Sometimes you have moments that are sobering.
For example: this morning, while browsing Twitter, as I am wont to do in the mornings, I came across someone posting a pain scale. This one was slightly different to what I get to use at my rheumatologists’s, which is just a little sliding scale thing from “Hey, I’m okay” to “Kill me now” (I may exaggerate slightly on those labels).
Anyway, on that little sliding scale I usually put my daily pain levels at somewhere in the middle. Because, yanno, it’s there, but mostly I just ignore it and get on with everything. Sometimes its worse, and I head to the painkillers. For the record, it’s usually back pain (SI joint mostly) and headaches that have be running for the pills.
Also – Running for the Pills is totally my new band name.
Ahem. This pain scale was slightly different to what I’m used to:
So, on my rheumatologist’s sliding scale, I usually place my regular amount of pain somewhere in the middle, around a 5. But looking at this, and the activity tolerance scale, I’m actually usually at a 7-8 on a daily basis. That kind of stopped me in my tracks.
I know that there are probably people who would say that these kinds of pain scales aren’t that useful for chronic pain, and maybe they’re not. It’s certainly true that I’ve gotten used to being in some kind of pain pretty much all the time. Right now, most of that pain is fibro related, since it’s cold this morning, which always triggers at least a mild fibro flare. That will improve as the day gets warmer and I move around more.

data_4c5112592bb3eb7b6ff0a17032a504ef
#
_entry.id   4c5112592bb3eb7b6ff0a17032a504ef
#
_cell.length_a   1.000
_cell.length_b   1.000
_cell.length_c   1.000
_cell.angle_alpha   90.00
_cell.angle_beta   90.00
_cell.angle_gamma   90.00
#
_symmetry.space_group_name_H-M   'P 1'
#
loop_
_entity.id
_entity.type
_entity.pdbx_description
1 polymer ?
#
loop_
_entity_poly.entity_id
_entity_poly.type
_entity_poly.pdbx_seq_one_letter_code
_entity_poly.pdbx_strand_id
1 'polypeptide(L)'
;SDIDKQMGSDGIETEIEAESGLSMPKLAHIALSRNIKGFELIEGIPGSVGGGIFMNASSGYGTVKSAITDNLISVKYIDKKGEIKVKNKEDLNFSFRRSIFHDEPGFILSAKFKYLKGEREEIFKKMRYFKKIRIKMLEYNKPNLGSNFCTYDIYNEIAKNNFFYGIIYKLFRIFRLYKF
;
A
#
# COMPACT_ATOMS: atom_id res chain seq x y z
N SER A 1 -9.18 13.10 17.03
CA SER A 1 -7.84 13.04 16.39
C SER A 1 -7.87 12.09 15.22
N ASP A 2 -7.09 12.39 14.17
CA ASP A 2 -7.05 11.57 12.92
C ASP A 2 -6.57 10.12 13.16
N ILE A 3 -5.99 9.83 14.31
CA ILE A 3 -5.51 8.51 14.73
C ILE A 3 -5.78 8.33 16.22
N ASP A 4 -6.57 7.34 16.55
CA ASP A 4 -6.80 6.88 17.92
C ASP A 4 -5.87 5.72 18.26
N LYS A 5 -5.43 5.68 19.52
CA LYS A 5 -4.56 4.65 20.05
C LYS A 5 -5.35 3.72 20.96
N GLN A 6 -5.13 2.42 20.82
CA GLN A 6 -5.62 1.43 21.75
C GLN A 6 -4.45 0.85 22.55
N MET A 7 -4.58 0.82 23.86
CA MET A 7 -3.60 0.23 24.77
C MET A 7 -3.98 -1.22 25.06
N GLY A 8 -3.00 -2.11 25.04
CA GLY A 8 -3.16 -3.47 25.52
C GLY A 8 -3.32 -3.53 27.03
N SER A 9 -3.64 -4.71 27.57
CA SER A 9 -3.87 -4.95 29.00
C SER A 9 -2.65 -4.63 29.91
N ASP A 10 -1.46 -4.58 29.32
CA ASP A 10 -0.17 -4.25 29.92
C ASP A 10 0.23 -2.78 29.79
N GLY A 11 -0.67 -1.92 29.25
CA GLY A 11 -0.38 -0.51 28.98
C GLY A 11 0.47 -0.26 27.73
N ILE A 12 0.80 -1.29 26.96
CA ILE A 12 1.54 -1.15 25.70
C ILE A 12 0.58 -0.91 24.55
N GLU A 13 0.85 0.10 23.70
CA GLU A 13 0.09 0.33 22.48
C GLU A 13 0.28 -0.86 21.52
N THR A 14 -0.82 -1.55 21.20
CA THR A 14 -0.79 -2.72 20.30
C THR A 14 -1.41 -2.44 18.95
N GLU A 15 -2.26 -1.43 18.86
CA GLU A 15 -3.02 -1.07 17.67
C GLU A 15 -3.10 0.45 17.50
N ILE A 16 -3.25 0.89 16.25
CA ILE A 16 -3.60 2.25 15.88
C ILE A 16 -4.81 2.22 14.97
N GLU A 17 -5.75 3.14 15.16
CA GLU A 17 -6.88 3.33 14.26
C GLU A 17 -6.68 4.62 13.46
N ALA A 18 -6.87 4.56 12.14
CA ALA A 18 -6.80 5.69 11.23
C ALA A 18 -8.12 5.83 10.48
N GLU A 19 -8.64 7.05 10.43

These days I put a lot of effort into appearing functional, despite the pain. I get up, I shower, do my hair, put on makeup. I try not to talk about it much in real life. I don’t need a cane to walk any more. I can stand on public transport if I need to. I go out walking, I lift my kid up when he needs it (which is a bit, since he’s a huge cuddler). But it’s still there.
And still, I know that there a lot of people who have a lot more, a hell of a lot more, to deal with. I am acutely aware of the privilege I have. I don’t have to work, because I have a wonderful spouse who supports me financially. I choose to work on writing, and I am mostly able to pursue this because of family support giving me childcare. I have access to the medical care I need and can afford to see specialists and get tests done. I don’t have to worry about affording medication. I am so, so, lucky, and I know it. Hell, I even got to have a kid, which a lot of people don’t get, especially those with chronic illness.
Still, it kind of sucks, and sometimes I need to say that. And then I get up, and just get on with things. There’s a lot to be done, even with pain.